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Email and Calendars

The Email service at Queens is based on Microsoft Exchange.  Microsoft Exchange provides a number of services including email, calendar, contacts, and tasks. Email can be accessed using Outlook, which is available as a desktop, mobile or web app, or through a number of other clients.

Click on the links below to obtain helpful advice. For advice on Junk/Spam - Phishing please consult the Data Security pages. Training materials are available from (log in as you would to QOL)

  • Access and Training Materials

    New members of staff are provided automatically with an email account. Additional staff should complete the QF01P form available on the Registration Forms page to request an email address. The Email service can be accessed using Microsoft Outlook and via the web using Outlook Web Access (OWA) -  - log in using your staff/student number and QOL password]. 

    Most members of staff already will have Outlook set up on their PC (by themselves, their Computer Officer or staff from the IT Services Desk.

    If staff users require support to set up other email clients (Thunderbird, Mac Mail), Request IT Support 

    Connect your Mobile device to Email 

    Short training documents are included in these pages but you may wish to avail of the fully reference manual and other training materials - http://go/ (log in as you would to QOL). Staff may wish to view the Outlook course description

    Students - for support and advice go to

  • Email Addresses

    To locate a staff email address , within Outlook or Outlook Web Access, click the To or Cc buttons. This displays the Global Address List. Using this list you can search for any staff member's email address.  Staff email addresses can also be accessed via the Staff Lookup link on the Queen's Home page.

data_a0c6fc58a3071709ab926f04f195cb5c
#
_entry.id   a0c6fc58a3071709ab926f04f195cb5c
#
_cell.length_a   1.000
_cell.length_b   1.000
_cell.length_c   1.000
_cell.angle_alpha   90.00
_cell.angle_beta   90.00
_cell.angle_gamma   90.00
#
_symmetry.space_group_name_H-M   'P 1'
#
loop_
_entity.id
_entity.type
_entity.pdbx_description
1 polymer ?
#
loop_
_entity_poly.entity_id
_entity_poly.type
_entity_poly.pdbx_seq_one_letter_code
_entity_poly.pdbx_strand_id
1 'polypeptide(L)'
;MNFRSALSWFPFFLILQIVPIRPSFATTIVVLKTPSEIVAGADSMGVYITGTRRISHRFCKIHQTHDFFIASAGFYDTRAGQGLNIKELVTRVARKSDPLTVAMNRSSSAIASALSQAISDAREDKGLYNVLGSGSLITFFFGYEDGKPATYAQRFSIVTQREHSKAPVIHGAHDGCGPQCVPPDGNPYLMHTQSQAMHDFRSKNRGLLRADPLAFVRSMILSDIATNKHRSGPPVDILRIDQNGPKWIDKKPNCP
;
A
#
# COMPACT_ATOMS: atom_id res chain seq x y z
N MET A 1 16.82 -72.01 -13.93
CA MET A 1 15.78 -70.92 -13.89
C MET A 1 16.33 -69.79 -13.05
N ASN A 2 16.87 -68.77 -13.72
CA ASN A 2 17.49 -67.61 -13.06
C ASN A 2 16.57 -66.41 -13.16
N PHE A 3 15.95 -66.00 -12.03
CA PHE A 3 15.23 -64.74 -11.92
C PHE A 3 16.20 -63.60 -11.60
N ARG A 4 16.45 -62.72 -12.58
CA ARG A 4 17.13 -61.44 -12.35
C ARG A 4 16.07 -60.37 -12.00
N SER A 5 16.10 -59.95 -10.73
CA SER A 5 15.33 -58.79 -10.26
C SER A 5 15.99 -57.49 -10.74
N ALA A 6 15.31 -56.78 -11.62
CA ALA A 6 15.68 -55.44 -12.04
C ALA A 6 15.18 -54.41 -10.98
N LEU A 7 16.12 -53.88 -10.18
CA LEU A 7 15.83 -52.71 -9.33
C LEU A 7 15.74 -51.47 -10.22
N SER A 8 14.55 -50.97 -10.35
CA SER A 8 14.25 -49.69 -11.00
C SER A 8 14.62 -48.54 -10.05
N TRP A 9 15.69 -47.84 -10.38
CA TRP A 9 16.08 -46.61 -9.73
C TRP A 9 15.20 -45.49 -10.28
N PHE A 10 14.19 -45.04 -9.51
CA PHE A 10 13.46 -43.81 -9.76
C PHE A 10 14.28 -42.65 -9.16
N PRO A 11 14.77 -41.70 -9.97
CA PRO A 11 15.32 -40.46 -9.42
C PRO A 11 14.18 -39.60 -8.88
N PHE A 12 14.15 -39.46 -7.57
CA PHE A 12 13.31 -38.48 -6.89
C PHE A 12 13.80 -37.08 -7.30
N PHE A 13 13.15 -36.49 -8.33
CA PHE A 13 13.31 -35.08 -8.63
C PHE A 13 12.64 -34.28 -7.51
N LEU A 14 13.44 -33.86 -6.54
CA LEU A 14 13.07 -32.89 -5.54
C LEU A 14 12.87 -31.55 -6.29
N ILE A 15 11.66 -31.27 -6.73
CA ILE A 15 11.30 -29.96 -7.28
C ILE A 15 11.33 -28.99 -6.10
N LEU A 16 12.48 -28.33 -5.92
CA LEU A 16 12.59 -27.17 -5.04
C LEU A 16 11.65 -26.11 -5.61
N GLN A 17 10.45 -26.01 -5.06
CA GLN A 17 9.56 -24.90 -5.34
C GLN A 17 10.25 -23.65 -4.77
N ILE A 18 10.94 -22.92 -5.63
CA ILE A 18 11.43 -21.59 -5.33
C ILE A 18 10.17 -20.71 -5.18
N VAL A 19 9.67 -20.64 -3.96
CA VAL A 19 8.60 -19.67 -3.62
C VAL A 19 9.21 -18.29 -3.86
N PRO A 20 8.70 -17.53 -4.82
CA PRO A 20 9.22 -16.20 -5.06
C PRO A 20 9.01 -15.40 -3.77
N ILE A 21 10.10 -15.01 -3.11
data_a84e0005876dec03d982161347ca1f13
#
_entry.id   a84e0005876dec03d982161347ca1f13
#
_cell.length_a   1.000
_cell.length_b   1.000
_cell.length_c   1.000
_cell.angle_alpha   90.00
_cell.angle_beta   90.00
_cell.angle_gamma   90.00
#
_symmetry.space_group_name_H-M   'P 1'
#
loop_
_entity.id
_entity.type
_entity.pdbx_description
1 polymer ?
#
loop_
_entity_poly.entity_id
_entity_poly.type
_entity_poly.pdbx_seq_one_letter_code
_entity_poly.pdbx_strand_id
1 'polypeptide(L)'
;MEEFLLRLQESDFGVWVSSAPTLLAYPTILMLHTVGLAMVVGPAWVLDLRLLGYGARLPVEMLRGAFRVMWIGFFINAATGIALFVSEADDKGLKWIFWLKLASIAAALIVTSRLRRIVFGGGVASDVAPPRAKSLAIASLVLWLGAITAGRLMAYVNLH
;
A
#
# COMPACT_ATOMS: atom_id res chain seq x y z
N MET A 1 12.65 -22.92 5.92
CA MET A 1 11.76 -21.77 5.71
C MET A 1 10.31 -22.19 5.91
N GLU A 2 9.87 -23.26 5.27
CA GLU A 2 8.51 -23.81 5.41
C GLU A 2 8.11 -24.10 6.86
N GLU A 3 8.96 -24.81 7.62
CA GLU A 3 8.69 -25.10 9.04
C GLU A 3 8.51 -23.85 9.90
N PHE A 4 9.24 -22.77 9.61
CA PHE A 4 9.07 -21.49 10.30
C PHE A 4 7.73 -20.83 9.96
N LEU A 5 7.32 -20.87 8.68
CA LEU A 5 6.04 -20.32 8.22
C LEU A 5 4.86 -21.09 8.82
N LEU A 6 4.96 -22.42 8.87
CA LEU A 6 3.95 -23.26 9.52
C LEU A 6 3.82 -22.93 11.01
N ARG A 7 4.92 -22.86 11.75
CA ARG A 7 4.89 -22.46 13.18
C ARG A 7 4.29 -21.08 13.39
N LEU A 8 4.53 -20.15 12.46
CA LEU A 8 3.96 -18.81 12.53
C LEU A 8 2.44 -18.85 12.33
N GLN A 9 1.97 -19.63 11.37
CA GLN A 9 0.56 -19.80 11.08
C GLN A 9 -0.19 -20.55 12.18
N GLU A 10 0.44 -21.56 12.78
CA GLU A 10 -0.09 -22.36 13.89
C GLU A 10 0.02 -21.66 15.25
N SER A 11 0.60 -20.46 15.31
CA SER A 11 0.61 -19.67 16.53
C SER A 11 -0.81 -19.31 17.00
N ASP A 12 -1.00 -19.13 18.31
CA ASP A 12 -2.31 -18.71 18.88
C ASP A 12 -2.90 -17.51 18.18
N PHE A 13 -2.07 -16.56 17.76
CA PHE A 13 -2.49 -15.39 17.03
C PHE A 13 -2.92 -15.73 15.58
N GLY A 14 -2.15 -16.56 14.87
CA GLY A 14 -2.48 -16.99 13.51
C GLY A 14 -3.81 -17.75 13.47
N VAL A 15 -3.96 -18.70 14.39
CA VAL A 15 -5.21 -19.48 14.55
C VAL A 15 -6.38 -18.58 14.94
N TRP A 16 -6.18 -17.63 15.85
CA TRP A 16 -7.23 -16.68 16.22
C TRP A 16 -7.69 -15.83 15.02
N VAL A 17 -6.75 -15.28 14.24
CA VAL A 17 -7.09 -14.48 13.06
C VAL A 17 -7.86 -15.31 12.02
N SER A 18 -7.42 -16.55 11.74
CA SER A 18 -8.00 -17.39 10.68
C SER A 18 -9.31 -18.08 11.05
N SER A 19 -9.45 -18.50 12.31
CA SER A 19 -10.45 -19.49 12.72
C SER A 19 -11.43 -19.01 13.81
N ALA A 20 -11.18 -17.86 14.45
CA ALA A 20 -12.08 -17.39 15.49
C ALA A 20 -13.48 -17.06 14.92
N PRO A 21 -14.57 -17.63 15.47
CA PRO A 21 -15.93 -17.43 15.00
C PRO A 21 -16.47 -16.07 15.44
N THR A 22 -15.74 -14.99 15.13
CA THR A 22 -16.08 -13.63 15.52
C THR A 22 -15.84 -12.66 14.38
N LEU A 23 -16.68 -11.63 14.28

Student addresses are in the format A student's email address is not available to other students.

  • Email Quota/Backup

    Office 365 provides 50GB or 100GB of email storage to staff and 50GB to students.

    Messages with attachments quickly use up storage. These tips can help:

    • If the document is on a shared drive, the recipient could be directed to the document via a hyperlink: e.g. K:\Training Docs\Web Searching\Sample Searches18 print.doc (in the message composition window choose Insert/Hyperlink).
    • If the document is on a SharePoint the recipient could be sent a link to the document (that is if they have rights to access the particular document library).
    • If the file is very large (up to 1 Gb) the QUB Dropoff service could be used. Learn more about the service.
    • Delete emails if no longer required. Delete all but the most recent messages in a thread.

    You will require Adobe Acrobat Reader on your computer to download pdf files. This software can be downloaded from the Adobe website.

  • Calendars

    The Calendar facility is very powerful. Staff can share calendars, authorise others to view or edit their calendars, or more simply you can view a colleague's Free/Busy time without identifying what colleagues have put into their diaries. Students manage and view only their own calendars. Calendars in SharePoint can be synchronised with Outlook (in Outlook there are more calendar management tools).

    These facilities are described in this PDF document Calendar Management [16-page PDF]: the topics are

    • Calendar Views and Navigation
    • Schedule an appointment
    • Create a recurrent series of appointments
    • Print Calendar
    • Schedule a meeting
    • To View someone else’s calendar
    • To Grant Permission to Other People to see your Exchange Calendar
    • Mark an appointment private
    • View and use a SharePoint calendar

    Note: You will require Adobe Acrobat Reader on your computer to download pdf files. This software can be downloaded from the Adobe website.

  • Out of Office